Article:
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J Adolesc Health. 2017 Aug;61(2):205-211. doi: 10.1016/j.jadohealth.2017.02.017. Epub 2017 May 3.

Variable School Start Times and Middle School Student's Sleep Health and Academic Performance.

Author information

Pulmonary and Sleep Medicine, Children's National Health System, Washington, DC. Electronic address:
Department of Developmental and Behavioral Pediatrics, Institute, Shanghai Children's Medical Center, Shanghai, China; School of Psychology and Cognitive Science, East China Normal University, Shanghai, China.
Pulmonary and Sleep Medicine, Children's National Health System, Washington, DC.
Department of Psychology, University of Wisconsin, Madison, Wisconsin.
Nationwide Children's Hospital, Department of Psychology, Baltimore County, Baltimore, Maryland.
Department of Psychology, Virginia Commonwealth University, Richmond, Virginia.



Improving sleep health among adolescents is a national health priority and implementing healthy school start times (SSTs) is an important strategy to achieve these goals. This study leveraged the differences in middle school SST in a large district to evaluate associations between SST, sleep health, and academic performance.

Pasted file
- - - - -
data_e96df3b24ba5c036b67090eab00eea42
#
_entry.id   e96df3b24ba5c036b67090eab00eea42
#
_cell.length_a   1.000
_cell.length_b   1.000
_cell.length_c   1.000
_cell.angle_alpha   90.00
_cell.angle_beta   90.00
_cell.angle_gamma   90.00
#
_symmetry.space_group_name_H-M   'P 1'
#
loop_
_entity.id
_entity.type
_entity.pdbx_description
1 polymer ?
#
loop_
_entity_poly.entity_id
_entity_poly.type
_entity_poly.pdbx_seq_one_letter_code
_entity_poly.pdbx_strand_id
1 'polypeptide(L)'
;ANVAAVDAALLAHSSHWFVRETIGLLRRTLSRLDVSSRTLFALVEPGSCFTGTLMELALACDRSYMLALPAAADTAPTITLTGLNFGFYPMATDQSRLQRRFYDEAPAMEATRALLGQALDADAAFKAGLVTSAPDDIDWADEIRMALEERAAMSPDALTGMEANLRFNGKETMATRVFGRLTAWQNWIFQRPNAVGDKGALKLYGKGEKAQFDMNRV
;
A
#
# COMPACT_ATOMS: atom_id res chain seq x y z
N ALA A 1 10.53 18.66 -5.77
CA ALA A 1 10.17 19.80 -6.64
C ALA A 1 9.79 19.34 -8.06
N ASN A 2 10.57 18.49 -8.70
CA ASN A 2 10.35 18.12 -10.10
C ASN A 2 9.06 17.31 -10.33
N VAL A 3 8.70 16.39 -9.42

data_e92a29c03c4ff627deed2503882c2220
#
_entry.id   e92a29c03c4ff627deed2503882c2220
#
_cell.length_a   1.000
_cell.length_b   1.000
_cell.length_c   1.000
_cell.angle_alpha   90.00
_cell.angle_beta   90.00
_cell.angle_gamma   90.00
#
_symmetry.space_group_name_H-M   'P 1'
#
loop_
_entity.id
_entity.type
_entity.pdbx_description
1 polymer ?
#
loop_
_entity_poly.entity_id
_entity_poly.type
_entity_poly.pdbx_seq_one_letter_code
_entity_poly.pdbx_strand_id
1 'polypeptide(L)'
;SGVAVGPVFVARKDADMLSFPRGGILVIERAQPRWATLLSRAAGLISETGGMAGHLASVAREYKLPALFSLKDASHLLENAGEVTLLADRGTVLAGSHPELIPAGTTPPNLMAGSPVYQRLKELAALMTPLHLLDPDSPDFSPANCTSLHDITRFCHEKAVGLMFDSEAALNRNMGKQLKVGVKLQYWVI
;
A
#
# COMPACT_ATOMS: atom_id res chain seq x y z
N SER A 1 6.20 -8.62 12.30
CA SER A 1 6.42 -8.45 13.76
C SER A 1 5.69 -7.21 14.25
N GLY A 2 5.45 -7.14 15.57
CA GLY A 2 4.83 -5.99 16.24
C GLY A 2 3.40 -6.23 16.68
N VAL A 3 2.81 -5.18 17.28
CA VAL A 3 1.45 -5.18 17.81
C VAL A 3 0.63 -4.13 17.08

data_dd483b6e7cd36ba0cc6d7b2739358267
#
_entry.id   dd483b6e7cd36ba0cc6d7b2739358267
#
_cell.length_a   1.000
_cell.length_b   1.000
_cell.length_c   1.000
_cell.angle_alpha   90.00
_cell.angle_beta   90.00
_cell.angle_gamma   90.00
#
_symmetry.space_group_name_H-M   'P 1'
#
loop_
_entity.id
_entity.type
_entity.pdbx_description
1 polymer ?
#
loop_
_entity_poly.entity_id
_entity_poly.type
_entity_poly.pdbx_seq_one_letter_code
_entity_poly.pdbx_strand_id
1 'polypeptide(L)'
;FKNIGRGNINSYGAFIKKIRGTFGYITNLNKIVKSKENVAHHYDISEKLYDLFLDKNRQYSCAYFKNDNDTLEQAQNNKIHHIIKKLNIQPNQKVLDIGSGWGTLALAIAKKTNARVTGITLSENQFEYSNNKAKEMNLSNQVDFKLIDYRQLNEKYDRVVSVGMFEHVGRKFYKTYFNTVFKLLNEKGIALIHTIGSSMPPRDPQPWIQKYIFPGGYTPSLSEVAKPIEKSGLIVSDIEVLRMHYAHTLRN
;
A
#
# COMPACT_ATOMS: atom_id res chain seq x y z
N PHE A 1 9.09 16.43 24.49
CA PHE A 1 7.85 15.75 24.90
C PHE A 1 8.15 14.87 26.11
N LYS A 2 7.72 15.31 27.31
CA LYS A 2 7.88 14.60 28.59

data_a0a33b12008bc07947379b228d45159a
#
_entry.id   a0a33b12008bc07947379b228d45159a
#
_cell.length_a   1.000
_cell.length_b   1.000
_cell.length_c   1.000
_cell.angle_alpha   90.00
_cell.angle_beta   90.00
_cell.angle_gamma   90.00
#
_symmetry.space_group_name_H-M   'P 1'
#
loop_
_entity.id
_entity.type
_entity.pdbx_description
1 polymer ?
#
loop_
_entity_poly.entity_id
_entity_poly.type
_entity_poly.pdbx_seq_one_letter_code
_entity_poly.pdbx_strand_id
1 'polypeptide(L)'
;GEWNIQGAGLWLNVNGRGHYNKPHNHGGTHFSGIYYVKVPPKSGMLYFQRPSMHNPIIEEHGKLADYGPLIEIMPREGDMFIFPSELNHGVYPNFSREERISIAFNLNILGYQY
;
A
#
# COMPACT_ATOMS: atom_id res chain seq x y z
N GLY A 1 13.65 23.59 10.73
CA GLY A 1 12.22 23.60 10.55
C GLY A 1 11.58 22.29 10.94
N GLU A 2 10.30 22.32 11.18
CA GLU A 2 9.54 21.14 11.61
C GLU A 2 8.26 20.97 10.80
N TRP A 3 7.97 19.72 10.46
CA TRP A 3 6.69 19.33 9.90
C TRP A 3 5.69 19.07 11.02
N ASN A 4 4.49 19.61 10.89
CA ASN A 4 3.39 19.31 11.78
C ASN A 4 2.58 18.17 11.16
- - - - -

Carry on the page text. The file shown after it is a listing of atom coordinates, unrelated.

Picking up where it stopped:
This cross-sectional study draws data from a county-wide surveillance survey. Participants were three cohorts of eighth graders (n = 26,440). The school district is unique because SST ranged from 7:20 a.m. to 8:10 a.m. Path analysis and probit regression were used to analyze associations between SST and self-report measures of weekday sleep duration, grades, and homework controlling for demographic variables (sex, race, and socioeconomic status). The independent contributions of SST and sleep duration to academic performance were also analyzed.


Earlier SST was associated with decreased sleep duration (χ2 = 173, p < .0001) and deficient sleep (≤7 hours) among 45% of students. Students with SST before 7:45 a.m. were at increased risk of decreased sleep duration, academic performance, and academic effort. Path analysis models demonstrated the independent contributions of sleep duration, SST, and variable effects for demographic variables.


This is the first study to evaluate the independent contributions of SST and sleep to academic performance in a large sample of middle school students. Deficient sleep was prevalent, and the earliest SST was associated with decrements in sleep and academics. These findings support the prioritization of policy initiatives to implement healthy SST for younger adolescents and highlight the importance of sleep health education disparities among race and gender groups.


Academics; Adolescent; Middle school; School start times; Sleep

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